s
s
Sections
Sections
Subscribe
You've read 5 of 15 free articles this month.
Support local journalism and get unlimited access to PressDemocrat.com, the eEdition and our mobile app, all starting at 99 cents per month.
Already a subscriber?
You've read 10 of 15 free articles this month.
Support local journalism and get unlimited access to PressDemocrat.com, the eEdition and our mobile app, all starting at 99 cents per month.
Already a subscriber?
You've read all of your free articles this month.
Support local journalism and get unlimited access to PressDemocrat.com, the eEdition and our mobile app, all starting at 99 cents per month.
Already a subscriber?
We've got a special deal for readers like you.
Support local journalism and get unlimited access to PressDemocrat.com, the eEdition and our mobile app, all starting at 99 cents per month.
Already a subscriber?
Thanks for reading! Why not subscribe?
Support local journalism and get unlimited access to PressDemocrat.com, the eEdition and our mobile app, all starting at 99 cents per month.
Already a subscriber?
Want to keep reading? Subscribe today!
Ooops! You're out of free articles. Starting at just 99 cents per month, you can keep reading all of our products and support local journalism.
Already a subscriber?

<b>Wasted money</b>

EDITOR: Oxymoron, or just moron, moron? Having been an educator for 30-plus years, I have seen standardized testing come and go. Here we go again — STAR testing out, and districts are being given money to learn and implement a new test for students ("Common core offers lesson in common sense," Editorial, Sunday). I am sorry, but standards testing shows standard, no matter how you wrap it.

Classrooms are overcrowded, teachers haven't gotten raises for a decade and don't have enough supplies (even toner, paper and pencils these days.) Tell me the logic to pouring so much money into testing, again, when teachers could use that money to better prepare students for testing — with smaller class sizes and materials and whatever extra help they could get.

I don't believe we even have a benchmark in California for standards when school districts are going bankrupt.

NANCY CALAVAN

Santa Rosa

<b>World's &‘peace force'</b>

EDITOR: President Barack Obama is threatening to bomb Syria in the age-old habit of killing people to avenge the killing of people. And so the winner of the Nobel Peace Prize adds another piece to the puzzle of the ongoing bloody history of humanity.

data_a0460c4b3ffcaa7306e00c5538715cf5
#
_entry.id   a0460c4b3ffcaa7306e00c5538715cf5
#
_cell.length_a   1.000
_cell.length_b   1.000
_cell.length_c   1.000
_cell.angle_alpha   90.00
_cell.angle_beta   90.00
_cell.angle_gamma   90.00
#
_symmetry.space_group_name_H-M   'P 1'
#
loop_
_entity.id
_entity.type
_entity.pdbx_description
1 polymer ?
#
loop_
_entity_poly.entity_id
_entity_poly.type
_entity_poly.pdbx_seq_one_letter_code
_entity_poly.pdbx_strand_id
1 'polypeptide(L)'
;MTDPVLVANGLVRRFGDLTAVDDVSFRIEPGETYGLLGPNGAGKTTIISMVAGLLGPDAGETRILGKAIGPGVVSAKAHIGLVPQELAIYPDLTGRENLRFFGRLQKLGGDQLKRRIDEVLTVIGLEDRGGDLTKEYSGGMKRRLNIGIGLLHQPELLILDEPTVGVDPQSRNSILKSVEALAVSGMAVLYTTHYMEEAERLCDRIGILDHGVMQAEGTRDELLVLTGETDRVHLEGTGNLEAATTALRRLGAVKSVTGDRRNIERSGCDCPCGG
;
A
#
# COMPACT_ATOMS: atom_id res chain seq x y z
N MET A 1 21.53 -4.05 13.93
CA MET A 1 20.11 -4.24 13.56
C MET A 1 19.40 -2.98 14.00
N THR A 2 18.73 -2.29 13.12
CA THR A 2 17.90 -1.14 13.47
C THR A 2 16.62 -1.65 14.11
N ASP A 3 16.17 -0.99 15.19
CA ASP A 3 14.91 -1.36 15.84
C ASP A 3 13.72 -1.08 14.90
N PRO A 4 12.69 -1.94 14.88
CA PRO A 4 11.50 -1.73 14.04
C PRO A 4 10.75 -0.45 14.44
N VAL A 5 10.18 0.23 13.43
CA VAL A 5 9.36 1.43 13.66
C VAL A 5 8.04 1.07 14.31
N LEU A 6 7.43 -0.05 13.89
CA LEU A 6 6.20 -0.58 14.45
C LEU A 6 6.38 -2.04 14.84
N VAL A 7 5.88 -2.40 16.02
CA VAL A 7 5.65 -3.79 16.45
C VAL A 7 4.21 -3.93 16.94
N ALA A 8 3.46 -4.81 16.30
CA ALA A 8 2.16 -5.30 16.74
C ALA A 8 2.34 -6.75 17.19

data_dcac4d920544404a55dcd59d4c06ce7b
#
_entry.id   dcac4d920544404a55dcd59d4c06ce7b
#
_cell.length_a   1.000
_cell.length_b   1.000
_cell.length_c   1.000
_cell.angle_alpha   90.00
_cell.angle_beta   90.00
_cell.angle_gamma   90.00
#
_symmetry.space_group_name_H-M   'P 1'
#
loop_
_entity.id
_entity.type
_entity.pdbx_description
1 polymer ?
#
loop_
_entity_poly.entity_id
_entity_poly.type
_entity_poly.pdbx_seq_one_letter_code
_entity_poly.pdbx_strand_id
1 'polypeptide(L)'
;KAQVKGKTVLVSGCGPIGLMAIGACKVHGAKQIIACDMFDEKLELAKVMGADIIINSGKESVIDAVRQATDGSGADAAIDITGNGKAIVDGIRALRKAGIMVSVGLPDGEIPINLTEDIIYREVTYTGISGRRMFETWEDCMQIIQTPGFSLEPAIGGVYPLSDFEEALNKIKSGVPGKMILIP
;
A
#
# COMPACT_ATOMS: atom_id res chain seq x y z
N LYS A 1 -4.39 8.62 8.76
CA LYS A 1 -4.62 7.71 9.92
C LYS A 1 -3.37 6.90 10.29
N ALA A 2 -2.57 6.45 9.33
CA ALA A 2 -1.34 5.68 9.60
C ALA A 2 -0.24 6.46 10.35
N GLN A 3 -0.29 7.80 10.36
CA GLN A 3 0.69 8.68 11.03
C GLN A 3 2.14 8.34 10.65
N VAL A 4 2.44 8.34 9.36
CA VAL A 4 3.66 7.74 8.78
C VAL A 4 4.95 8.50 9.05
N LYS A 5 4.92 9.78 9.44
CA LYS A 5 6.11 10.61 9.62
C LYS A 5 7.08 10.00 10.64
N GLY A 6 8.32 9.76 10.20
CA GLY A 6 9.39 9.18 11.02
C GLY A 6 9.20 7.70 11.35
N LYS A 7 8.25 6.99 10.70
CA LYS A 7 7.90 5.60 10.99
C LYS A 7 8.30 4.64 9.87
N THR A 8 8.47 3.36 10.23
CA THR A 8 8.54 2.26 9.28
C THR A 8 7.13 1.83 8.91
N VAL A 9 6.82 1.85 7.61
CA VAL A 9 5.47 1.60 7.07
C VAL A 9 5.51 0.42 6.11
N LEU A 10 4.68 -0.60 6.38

The U.S. is not viewed as an honest broker of human rights in the Arab world. It is rightly viewed as a hypocrite. It supports dictators and not innocent civilians when convenient. It turns a blind eye to atrocities by allies.

Instead of being the world's police force, why don't we become the world's peace force? Would this be easy? No. The U.S. has gotten used to the lens of its own economic interests and "needs." Would this bring an immediate end to violence between countries and factions? No. The world is heavily armed to feed its habit and habits are hard to break. Would it work? Who knows? It has never been tried.

Is there some point at which this country will actively try to alleviate human misery rather than avenge it? Break the violence habit. It's infinitely better than breaking international law to enforce it.

Individual weapons are not the "moral obscenity." Violent "solutions" are.

SUSAN LAMONT

Santa Rosa

<b>Banning bags</b>

EDITOR: How unfortunate that Santa Rosa City Council members value their political autonomy more than the environment ("SR support for county bag ban wanes," Monday). Should it not be obvious that plastic bags pollute our landfills and do untold damage to the ocean and its inhabitants?

Living so close to the coast helps me to appreciate its beauty and its bounty. Millions of fish, including whales, die because of the plastic that traps them, or they mistakenly ingest it and their vital organs are destroyed.

Councilwoman Julie Combs is to be commended for her strong support of the environment, and I hope that the other members of the council will follow her lead.

GERRIE BEARG

Santa Rosa

<b>Carrillo and Newsom</b>

EDITOR: Let's take a closer look at the comparison between Efren Carrillo and Gavin Newsom ("Second chances," Letters, Aug. 30). Was it a poor choice for Newsom to have a consensual affair with his campaign manager's (and best friend's) wife? You bet. Now compare that to being arrested at 3:40 a.m. outside a woman's window (a mere acquaintance) wearing only underwear and socks. Surely, you see the difference.

As for Carrillo being deserving of a second chance, let's remember the San Diego incident, less than a year ago. He's had his second chance.

I understand trying to make light of this latest incident by comparing it to a much lesser offense. However, I don't believe the woman in the Newsom story ever had to call 911. Had Newsom been caught outside an unwilling woman's window, in the middle of the night, half-naked, I believe the outcome of his story would have been different.

Please stop trying to portray what Carrillo did as a simple mistake and think how you would feel if the frightened woman calling 911 in the middle of the night had been your daughter, your sister, your wife or your friend. Not likely you'd be making light of that.

YANNICK A. PHILLIPS

Sonoma